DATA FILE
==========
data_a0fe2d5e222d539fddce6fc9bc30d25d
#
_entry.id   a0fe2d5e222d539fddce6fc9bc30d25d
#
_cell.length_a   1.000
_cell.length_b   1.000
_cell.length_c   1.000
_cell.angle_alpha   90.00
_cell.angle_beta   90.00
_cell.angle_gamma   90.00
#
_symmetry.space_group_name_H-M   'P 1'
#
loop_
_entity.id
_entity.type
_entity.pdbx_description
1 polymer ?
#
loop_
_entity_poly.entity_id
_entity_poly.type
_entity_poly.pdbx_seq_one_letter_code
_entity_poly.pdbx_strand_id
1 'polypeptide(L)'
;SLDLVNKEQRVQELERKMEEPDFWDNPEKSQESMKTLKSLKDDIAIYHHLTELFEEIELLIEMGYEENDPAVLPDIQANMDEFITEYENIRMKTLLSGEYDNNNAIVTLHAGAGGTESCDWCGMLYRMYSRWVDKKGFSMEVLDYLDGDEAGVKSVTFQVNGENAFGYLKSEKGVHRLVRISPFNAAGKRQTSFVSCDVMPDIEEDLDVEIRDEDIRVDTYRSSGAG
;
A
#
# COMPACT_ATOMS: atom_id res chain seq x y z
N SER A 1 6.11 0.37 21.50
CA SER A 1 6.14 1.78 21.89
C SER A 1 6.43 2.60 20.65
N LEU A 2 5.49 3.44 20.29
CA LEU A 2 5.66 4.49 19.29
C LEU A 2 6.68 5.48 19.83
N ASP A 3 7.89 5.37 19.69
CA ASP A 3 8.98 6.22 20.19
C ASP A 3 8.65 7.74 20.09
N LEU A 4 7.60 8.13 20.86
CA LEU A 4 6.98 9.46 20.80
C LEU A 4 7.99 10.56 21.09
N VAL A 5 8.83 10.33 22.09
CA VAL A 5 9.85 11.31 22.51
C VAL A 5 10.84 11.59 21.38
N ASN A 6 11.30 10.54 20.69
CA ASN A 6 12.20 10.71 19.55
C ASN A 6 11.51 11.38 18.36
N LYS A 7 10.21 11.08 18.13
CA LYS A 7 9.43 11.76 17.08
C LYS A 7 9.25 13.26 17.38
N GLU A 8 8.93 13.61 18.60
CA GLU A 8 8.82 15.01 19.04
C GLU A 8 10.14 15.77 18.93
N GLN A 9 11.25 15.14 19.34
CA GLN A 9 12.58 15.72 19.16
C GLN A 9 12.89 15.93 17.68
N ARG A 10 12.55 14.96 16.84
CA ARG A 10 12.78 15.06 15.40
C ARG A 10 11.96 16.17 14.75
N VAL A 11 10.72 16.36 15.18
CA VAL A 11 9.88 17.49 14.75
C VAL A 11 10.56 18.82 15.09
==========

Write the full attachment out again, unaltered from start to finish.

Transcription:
data_a0fe2d5e222d539fddce6fc9bc30d25d
#
_entry.id   a0fe2d5e222d539fddce6fc9bc30d25d
#
_cell.length_a   1.000
_cell.length_b   1.000
_cell.length_c   1.000
_cell.angle_alpha   90.00
_cell.angle_beta   90.00
_cell.angle_gamma   90.00
#
_symmetry.space_group_name_H-M   'P 1'
#
loop_
_entity.id
_entity.type
_entity.pdbx_description
1 polymer ?
#
loop_
_entity_poly.entity_id
_entity_poly.type
_entity_poly.pdbx_seq_one_letter_code
_entity_poly.pdbx_strand_id
1 'polypeptide(L)'
;SLDLVNKEQRVQELERKMEEPDFWDNPEKSQESMKTLKSLKDDIAIYHHLTELFEEIELLIEMGYEENDPAVLPDIQANMDEFITEYENIRMKTLLSGEYDNNNAIVTLHAGAGGTESCDWCGMLYRMYSRWVDKKGFSMEVLDYLDGDEAGVKSVTFQVNGENAFGYLKSEKGVHRLVRISPFNAAGKRQTSFVSCDVMPDIEEDLDVEIRDEDIRVDTYRSSGAG
;
A
#
# COMPACT_ATOMS: atom_id res chain seq x y z
N SER A 1 6.11 0.37 21.50
CA SER A 1 6.14 1.78 21.89
C SER A 1 6.43 2.60 20.65
N LEU A 2 5.49 3.44 20.29
CA LEU A 2 5.66 4.49 19.29
C LEU A 2 6.68 5.48 19.83
N ASP A 3 7.89 5.37 19.69
CA ASP A 3 8.98 6.22 20.19
C ASP A 3 8.65 7.74 20.09
N LEU A 4 7.60 8.13 20.86
CA LEU A 4 6.98 9.46 20.80
C LEU A 4 7.99 10.56 21.09
N VAL A 5 8.83 10.33 22.09
CA VAL A 5 9.85 11.31 22.51
C VAL A 5 10.84 11.59 21.38
N ASN A 6 11.30 10.54 20.69
CA ASN A 6 12.20 10.71 19.55
C ASN A 6 11.51 11.38 18.36
N LYS A 7 10.21 11.08 18.13
CA LYS A 7 9.43 11.76 17.08
C LYS A 7 9.25 13.26 17.38
N GLU A 8 8.93 13.61 18.60
CA GLU A 8 8.82 15.01 19.04
C GLU A 8 10.14 15.77 18.93
N GLN A 9 11.25 15.14 19.34
CA GLN A 9 12.58 15.72 19.16
C GLN A 9 12.89 15.93 17.68
N ARG A 10 12.55 14.96 16.84
CA ARG A 10 12.78 15.06 15.40
C ARG A 10 11.96 16.17 14.75
N VAL A 11 10.72 16.36 15.18
CA VAL A 11 9.88 17.49 14.75
C VAL A 11 10.56 18.82 15.09